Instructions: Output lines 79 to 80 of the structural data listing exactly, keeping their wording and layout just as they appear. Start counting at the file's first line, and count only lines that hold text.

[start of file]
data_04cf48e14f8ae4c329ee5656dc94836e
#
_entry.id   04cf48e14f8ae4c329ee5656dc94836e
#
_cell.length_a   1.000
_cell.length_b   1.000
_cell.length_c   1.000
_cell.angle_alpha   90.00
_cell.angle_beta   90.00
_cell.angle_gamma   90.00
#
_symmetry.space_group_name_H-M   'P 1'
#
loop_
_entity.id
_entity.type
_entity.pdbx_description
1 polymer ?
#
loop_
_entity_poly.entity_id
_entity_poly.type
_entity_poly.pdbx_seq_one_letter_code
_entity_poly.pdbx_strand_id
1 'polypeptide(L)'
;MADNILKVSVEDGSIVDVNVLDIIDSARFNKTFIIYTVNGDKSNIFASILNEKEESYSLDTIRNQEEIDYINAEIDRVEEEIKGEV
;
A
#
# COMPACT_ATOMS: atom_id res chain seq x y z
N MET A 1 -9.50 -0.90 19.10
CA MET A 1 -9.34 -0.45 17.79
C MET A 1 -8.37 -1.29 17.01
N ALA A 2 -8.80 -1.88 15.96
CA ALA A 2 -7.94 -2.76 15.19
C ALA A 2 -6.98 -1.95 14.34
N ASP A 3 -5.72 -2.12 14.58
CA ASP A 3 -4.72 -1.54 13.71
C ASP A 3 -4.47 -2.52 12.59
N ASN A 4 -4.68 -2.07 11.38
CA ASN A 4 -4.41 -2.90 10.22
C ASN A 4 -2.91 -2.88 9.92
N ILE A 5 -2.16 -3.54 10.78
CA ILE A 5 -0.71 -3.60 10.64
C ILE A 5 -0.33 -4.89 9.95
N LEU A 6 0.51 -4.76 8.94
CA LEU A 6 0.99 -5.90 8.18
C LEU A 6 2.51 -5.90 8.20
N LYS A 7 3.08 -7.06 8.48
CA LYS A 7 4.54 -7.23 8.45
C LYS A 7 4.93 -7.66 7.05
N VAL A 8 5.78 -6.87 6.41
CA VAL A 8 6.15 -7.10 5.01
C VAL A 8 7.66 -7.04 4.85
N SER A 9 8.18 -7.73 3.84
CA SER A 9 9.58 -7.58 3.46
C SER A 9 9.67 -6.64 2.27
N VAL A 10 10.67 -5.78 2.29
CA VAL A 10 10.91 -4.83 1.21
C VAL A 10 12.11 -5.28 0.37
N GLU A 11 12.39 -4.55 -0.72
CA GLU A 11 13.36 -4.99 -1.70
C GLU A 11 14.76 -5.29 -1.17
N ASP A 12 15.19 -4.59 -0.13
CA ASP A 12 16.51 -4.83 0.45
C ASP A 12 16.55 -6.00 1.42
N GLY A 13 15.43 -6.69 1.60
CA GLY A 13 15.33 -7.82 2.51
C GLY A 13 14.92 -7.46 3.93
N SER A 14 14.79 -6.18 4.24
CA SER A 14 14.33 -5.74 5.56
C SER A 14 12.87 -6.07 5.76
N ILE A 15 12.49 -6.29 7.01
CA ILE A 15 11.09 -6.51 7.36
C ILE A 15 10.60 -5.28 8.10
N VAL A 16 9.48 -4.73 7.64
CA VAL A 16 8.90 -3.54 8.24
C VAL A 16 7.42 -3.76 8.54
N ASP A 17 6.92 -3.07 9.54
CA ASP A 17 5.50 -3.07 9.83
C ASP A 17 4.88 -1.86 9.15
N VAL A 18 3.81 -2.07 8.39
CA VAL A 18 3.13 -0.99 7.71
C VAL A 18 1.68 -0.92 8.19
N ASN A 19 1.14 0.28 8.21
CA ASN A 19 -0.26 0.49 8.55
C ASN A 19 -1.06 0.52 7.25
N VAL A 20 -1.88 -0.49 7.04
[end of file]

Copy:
N ASP A 17 6.92 -3.07 9.54
CA ASP A 17 5.50 -3.07 9.83